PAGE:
"Obviously as you come out of a recession, which a lot of our customers have done in the last 12-24 months, they’ve had a requirement to retool and up-spec some of their equipment, so we’ve been fortunate enough to be able to meet that demand. Activity in the manufacturing sector is definitely improving significantly."
He adds: "Obviously there are particular routes to funding that certain companies prefer. Some companies can afford to buy their equipment outright, but as companies come out of recession, for many their working capital has been eaten up on other strategic priorities. This allows leasing companies to come to the fore."
In Italy, recent signs point to a long-awaited resurgence in the beleaguered economy’s manufacturing sector. Once a European hub, the recession wreaked havoc on the country’s industry up until the fourth quarter of 2013, when the first signs of recovery were
heralded in the industry as the economy witnessed growth, albeit modest, for the first time since 2011.
That growth has since strengthened, with Italy’s Purchasing Manager’s Index up for the ninth consecutive month in February 2014, recording an increase in both output and new orders.
As far as GE Capital is concerned, Bernhard says that, although it’s not out of the woods yet, the company’s success has been solid. "We’ve been very successful in Italy. The country is still in a difficult period, but there’s a big manufacturing base there," he says.
"In fact Italy is the second-largest equipment finance market for manufacturing industry for us in Europe (after Germany)and during the crisis we continued to support those businesses, and had great volume results from this."
Leasing Life also spoke to Giampiero Farina, commercial director of Palladio Leasing, who was able to shed light into the state of the market for some of the smaller, domestic participants.
Active under the Mediobanca group in the north-eastern Triveneto area of Italy, Palladio Leasing specialises in the provision of machinery, as well as vehicle, nautical, aeronautical and real estate leasing.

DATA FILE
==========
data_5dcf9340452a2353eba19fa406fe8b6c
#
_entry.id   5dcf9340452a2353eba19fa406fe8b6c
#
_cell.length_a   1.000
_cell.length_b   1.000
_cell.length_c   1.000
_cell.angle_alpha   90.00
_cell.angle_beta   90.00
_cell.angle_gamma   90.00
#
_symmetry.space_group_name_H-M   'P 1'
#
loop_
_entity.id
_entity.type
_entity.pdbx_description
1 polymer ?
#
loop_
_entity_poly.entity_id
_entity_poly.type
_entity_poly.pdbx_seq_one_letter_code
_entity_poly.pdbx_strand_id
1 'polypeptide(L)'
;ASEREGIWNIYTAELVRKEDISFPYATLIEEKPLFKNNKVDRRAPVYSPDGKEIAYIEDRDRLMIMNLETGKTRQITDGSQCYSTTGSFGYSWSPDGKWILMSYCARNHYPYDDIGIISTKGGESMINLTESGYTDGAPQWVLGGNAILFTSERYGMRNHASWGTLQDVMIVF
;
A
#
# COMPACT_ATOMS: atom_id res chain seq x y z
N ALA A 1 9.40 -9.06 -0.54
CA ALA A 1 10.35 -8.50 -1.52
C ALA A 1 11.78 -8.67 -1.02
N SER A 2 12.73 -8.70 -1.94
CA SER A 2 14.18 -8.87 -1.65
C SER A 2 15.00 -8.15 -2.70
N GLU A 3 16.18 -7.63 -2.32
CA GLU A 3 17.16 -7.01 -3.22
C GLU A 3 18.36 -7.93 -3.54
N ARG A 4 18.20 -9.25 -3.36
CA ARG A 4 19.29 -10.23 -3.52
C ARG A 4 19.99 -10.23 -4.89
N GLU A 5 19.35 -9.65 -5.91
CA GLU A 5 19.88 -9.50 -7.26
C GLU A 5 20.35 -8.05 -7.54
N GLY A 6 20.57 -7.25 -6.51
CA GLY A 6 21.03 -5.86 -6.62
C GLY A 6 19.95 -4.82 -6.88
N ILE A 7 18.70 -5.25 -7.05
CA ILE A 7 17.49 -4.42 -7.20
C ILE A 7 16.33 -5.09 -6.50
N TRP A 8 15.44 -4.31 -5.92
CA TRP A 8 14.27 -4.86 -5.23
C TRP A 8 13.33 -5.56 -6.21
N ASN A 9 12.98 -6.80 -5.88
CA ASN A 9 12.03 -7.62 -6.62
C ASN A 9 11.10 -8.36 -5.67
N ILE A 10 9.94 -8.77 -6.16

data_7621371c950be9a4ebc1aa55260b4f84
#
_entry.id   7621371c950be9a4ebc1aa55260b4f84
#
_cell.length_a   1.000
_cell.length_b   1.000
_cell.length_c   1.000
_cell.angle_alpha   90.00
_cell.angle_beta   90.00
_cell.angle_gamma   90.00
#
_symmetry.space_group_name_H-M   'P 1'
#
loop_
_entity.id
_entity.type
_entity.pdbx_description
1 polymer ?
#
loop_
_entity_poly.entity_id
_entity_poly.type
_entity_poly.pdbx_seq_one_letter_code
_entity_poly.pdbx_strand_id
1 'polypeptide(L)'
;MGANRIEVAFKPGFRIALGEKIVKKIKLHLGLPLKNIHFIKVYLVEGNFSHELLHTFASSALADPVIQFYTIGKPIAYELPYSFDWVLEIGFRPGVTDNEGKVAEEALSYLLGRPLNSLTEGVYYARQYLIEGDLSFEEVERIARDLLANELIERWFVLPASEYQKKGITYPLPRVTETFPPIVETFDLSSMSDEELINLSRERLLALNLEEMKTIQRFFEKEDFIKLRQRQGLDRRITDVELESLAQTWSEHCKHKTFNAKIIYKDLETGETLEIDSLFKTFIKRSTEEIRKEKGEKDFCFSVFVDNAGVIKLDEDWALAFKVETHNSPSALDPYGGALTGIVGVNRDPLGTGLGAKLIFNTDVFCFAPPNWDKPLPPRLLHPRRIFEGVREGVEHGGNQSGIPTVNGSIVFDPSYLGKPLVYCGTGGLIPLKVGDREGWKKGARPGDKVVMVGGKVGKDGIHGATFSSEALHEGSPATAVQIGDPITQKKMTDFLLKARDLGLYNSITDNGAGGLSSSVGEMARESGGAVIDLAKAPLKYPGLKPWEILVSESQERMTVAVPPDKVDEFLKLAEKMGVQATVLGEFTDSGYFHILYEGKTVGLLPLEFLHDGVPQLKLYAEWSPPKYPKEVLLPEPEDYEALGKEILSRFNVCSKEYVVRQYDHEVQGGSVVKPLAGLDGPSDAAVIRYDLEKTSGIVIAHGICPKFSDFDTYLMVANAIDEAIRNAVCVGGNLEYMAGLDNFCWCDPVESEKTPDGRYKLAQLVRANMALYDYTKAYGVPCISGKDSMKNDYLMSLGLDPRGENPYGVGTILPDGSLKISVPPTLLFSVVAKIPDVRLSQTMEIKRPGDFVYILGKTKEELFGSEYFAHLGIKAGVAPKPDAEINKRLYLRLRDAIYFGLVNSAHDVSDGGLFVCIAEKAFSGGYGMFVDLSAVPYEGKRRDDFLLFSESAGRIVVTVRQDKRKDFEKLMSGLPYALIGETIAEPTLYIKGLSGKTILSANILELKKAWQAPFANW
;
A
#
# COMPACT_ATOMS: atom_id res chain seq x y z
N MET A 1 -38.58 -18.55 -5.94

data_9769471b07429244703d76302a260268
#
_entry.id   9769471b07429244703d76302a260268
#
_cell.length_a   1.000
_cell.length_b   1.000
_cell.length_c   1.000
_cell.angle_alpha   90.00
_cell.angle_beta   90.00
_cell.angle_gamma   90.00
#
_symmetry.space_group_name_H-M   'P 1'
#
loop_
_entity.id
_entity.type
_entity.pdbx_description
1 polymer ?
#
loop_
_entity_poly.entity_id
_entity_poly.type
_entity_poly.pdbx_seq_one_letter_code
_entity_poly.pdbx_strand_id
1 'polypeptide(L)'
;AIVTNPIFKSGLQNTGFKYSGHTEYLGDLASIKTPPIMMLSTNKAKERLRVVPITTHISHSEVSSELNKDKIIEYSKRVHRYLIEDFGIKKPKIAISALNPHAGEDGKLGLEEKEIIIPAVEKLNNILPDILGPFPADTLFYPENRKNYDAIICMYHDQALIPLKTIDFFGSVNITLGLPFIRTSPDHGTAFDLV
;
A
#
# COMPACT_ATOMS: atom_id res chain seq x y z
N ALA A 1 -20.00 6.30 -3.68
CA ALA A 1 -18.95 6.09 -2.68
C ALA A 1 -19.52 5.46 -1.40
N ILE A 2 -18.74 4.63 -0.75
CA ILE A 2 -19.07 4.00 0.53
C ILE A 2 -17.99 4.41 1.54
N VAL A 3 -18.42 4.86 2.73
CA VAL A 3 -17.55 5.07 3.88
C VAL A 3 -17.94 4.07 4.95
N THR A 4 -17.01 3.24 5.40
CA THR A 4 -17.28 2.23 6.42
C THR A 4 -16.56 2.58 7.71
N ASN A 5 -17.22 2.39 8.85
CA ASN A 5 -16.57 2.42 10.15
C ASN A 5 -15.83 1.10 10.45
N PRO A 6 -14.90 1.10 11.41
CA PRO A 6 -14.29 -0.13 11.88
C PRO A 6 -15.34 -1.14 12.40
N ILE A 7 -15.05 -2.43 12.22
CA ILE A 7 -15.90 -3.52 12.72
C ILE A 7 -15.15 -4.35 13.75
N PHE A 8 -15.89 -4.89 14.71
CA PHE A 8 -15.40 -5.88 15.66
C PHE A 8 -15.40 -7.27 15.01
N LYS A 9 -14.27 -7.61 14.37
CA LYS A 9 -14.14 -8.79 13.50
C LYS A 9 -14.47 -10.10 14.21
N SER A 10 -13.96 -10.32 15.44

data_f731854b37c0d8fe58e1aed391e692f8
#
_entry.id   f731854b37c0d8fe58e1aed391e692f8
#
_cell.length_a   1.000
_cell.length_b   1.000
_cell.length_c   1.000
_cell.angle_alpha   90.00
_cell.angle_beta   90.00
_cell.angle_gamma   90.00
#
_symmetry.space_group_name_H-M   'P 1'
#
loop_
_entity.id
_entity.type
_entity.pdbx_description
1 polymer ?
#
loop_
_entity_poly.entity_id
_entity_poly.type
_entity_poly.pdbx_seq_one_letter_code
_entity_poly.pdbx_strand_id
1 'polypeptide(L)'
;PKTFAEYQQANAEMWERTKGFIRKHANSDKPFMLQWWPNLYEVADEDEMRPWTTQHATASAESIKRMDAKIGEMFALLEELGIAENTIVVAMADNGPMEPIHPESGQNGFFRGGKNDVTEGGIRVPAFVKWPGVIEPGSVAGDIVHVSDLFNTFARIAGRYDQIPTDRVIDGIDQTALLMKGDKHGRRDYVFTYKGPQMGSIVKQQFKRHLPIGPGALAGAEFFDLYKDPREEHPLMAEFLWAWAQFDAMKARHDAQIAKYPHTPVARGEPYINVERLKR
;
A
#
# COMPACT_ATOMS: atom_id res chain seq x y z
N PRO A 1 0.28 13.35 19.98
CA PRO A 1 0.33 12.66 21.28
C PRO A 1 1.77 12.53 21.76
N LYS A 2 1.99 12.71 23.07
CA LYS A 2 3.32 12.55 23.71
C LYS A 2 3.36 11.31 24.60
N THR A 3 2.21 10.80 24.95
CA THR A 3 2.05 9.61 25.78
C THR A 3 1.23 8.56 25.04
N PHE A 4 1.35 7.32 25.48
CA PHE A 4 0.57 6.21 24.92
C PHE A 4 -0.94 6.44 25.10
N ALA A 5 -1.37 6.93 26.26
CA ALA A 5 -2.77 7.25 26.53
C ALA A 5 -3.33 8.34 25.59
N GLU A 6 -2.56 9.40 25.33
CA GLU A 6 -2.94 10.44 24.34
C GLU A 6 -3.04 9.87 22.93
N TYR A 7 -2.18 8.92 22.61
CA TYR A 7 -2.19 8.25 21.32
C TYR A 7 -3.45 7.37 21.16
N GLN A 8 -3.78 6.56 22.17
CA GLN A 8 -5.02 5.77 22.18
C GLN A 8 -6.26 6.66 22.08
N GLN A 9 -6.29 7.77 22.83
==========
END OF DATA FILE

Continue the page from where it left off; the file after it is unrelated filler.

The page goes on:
Farina confirmed that 2013 saw a "substantial consolidation" and yielded positive results for the company, with a total of 1,700 contracts signed, totalling 176m in volume.
When asked how he believes the leasing industry might benefit from Italy’s recent manufacturing growth, Farina explains: "In essence, leasing is fiscally more convenient compared to direct purchase, and it can provide an excellent form of financing for business-owners."
He adds that recent substantial legislative changes, enacted as part of the government’s pledge to support business in the country, will further strengthen the machinery leasing industry.
"From 1 January, tax legislation is supporting us," Farina says. "Contract lengths have been shortened and the possibility of tax reductions on goods for businesses has been introduced, which was not possible previously. We should be able to benefit from this new regulation. We have a trajectory which we hope will become more positive on the strength of the new regulation, and we’re trying to accelerate in such a way as to support all our clients."
When asked what lies at the root of Italy’s recent success, and what his outlook for 2014 is, GE’s Bernhard admits there’s "room for improvement" in the infrastructure sector, which is still heavily focused around the automotive sector. However, he adds: "If you move away from automotive, you have opportunities in the packaging industries and the press industry, so if you look at the macroeconomics of the Italian economy, there’s an interesting market for manufacturing overall."
Although the success of countries such as Germany, the UK and Italy has certainly helped the industry’s outlook for 2014, the European market continues to presents significant differences in regional performance.
France’s Purchasing Managers’ Index reached a seven-month low of 47 in December 2013. In February the country recovered a few points, rising to a five-month high of 49.7, but remains among the lowest in Europe.
GE’s Bernhard confirms the company’s 2013 performance was "Okay in France, but not as good as the previous year".
He adds: "Looking at the economic environment, it’s not a big surprise."